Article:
This write-up is an entry for "How does Modern Healthcare touch lives?" contest by Indiblogger and Apollo
We are all familiar with the phrase "Health is Wealth" but the sad reality is and has always been "heath for those who have wealth". It is generally the wealthy who can afford to care for their health. The millions other are deprived of this right to a healthy body. We all know that owing to their sanitary conditions, the poor are also the most prone to diseases.
With the advent of capitalism, there has been a rapid but an unequal growth. A very famous line "The rich have become richer and the poor poorer" captures the miserable reality. However, this is not to deny some significant efforts that are being made to change this reality. There are efforts by the Government agencies, international agencies, NGOs and private sector like Apollo who are striving for an inclusive healthcare.
I remember the first health insurance advertisement on television where a man comes out of the hospital and is shown to be knocked down by the punch of the hospital bill. Yes, this was definitely one of the worries of the middle and lower-income families. How will they bear the exorbitant hospital bill? The health insurance, a feature of the modern health care, has been an important venture in the life of an average person. Today, it is quite common for a person to invest in a health insurance. The facility of health insurance also permits them to undergo major and expensive surgeries, without caring much about the need to immediately accumulate large sum of money. Though there are also problems with this scheme such as the tendency of doctors do try to create an abnormally expensive bill and the irrelevant tests, the benefit and the indispensability of this facility cannot be ignored.
|Free health camp organised by Apollo Hospital in Dhaka|
Modern health care and the competitive spirit that it does significantly entail has also proved beneficial to the lower-income and middle-income families in the form of the "Free health camps". It has become quite normal to have full-colour pamphlets reading "Bring this pamphlet and avail a free check-up" or "Free health camp, just for today" in the sunday paper. These free health camps seeks to accommodate any person who can afford to buy the newspaper and ensure a free medical advice. These free health camps are essential as they can identify possible signs of a disease, which we otherwise completely ignore.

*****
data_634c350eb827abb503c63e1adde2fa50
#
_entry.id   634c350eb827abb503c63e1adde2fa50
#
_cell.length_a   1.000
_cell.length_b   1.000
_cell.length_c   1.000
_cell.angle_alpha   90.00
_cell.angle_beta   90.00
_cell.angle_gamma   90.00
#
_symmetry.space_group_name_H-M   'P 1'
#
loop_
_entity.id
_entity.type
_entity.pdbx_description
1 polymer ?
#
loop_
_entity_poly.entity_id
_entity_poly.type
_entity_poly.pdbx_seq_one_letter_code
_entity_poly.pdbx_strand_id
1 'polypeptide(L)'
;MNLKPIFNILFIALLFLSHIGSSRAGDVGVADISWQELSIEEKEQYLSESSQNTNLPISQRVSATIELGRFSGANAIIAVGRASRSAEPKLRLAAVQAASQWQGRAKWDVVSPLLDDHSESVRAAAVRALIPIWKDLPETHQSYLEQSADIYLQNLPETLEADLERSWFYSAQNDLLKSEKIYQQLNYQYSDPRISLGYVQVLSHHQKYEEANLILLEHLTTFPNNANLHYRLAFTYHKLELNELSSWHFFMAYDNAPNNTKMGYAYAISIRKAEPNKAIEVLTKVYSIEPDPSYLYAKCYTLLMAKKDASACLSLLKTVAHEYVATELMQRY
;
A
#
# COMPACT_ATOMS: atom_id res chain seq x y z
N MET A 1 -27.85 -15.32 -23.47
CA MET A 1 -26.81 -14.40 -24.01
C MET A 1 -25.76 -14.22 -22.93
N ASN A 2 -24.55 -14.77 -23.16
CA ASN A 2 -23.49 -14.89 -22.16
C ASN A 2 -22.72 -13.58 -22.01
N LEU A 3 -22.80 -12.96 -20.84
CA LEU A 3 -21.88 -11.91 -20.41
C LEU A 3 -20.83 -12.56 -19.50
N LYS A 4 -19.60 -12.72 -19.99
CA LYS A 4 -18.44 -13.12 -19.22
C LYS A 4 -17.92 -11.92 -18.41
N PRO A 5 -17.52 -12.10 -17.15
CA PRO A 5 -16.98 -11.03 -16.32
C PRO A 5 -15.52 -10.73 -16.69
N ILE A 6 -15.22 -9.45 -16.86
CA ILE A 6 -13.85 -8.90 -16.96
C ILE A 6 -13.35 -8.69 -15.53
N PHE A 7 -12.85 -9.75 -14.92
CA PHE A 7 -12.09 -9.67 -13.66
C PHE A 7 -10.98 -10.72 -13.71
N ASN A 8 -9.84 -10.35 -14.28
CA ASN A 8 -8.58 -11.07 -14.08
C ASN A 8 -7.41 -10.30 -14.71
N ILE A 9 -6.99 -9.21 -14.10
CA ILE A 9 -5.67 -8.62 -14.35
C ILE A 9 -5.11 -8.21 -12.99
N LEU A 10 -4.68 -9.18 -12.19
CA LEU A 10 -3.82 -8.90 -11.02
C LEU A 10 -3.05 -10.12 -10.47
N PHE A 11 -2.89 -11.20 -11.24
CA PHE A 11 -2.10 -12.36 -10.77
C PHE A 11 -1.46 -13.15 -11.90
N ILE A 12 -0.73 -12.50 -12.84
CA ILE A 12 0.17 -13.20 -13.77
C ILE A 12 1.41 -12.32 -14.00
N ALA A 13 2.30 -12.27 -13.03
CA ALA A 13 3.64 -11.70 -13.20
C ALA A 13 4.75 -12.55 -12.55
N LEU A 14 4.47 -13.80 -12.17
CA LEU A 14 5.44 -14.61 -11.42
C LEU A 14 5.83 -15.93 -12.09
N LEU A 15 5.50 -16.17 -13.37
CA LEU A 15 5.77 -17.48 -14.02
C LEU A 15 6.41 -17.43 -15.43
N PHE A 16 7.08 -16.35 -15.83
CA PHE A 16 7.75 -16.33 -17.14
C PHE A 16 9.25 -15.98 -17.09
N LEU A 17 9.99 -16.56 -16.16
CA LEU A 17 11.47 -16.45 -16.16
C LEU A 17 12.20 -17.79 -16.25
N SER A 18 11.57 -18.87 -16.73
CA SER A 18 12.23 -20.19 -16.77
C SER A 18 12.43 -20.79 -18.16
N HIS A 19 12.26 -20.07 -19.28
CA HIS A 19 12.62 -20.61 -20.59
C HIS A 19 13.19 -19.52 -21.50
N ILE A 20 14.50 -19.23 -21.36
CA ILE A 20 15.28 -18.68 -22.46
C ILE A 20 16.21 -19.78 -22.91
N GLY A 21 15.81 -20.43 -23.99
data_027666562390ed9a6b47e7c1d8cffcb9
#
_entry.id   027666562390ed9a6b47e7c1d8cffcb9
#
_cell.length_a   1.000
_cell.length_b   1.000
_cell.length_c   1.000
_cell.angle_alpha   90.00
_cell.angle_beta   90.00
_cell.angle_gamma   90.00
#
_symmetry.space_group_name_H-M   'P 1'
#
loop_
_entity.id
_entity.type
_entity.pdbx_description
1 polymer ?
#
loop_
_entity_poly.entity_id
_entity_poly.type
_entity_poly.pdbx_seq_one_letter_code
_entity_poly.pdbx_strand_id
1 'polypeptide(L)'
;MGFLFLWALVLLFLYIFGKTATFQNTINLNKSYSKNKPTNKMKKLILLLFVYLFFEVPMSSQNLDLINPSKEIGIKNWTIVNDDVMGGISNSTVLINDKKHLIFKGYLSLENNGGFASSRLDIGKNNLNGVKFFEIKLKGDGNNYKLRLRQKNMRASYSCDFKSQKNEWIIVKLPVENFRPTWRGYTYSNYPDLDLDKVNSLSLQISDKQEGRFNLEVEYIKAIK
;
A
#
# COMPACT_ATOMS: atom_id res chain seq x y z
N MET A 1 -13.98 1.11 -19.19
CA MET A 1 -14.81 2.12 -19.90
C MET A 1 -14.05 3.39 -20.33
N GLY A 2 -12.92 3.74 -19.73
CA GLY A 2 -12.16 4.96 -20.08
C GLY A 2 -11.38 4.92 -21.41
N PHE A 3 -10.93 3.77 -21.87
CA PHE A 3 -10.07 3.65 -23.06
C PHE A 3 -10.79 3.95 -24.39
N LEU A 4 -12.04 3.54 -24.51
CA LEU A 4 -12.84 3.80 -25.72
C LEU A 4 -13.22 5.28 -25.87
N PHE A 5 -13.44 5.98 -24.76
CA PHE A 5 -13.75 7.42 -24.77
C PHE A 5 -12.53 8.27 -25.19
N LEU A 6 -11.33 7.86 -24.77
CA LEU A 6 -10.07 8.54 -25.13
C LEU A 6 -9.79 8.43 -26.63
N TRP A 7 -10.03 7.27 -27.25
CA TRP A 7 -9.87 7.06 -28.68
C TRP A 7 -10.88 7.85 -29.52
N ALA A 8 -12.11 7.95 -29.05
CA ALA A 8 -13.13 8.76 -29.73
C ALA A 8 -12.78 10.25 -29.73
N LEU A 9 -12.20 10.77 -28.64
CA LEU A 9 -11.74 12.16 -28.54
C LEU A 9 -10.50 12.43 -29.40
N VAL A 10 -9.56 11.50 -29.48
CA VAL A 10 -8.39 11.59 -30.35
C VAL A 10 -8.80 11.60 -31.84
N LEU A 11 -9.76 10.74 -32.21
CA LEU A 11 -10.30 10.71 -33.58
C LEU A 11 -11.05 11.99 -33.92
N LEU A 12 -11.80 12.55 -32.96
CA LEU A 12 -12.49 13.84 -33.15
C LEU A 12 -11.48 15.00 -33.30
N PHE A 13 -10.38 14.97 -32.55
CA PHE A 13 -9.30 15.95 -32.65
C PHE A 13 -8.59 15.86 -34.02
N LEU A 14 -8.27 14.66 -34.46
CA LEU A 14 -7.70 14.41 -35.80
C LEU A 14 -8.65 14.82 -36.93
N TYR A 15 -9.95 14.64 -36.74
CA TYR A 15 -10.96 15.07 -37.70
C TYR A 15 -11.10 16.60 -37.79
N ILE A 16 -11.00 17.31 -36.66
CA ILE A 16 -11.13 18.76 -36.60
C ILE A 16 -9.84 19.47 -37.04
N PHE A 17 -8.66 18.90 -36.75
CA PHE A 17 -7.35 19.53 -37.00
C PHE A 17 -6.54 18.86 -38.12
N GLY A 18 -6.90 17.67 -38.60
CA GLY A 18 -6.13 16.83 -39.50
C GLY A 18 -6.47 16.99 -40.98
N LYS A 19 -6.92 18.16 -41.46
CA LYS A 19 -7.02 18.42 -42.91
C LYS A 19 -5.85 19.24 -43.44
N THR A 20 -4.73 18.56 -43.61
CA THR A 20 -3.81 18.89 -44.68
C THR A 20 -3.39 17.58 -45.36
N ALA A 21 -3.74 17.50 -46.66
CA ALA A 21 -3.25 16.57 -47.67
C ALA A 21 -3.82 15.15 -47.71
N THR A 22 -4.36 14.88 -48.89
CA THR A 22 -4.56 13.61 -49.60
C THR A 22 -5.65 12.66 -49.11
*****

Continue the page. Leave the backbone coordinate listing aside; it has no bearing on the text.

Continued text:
One of the most significant changes has been the quota reserved for the lower-income families in private hospitals. Though the Government has tried to create a strong network of Government health care centres and clinics across the nation, it is a known fact that the real picture is dismal. How many of us would opt for them? How many of us trust them? It is not that the poor people trust them but it is just that they don't have an option. There is a lack of infrastructure, poor facilities, careless attitude of doctors and many others problems. Thus, this quota is a significant effort to ensure the lower-income families, a right to proper health care that they deserve.
|Apollo's clinic bus for DISHA|
Last but definitely not the least, hospitals like Apollo have taken individual steps to realize the humanitarian goal. Apollo is equipped with latest technology and well-qualified doctors and is one of the best known hospitals in the world. It is for this reason that it attracts medical tourists from across the world. This is a well-know and established fact. However, another equally important and commendable task undertaken by Apollo are it's humanitarian initiatives like Disha, SAHI, CURE and SACHi that seek to extend the right to the best health possibilities that Apollo provides, to the economically underprivileged sections of the society. It has tried to extend the privilege to the underprivileged even in the remote areas of the country. In doing so, it also brings out a new, positive and a humanitarian side of the role that non-governmental and private sector can do.
Thus, the modern health care seems to be trying for a more inclusive health care. Health should not only be a concern for the wealthy. It is the right of every person, irrespective of their socio-economic background. Just because someone is poor or subjected to economic violence, he/she is not entitled to suffer. Infact, it is a social responsibility of the privileged to ensure that the freedom (to live a health life) is being extended to them. This seems to be the guiding principle of the inclusive approach to modern health care. This humanitarian/egalitarian approach should be sustained. The modern health care should continue to touch lives, irrespective of any distinction.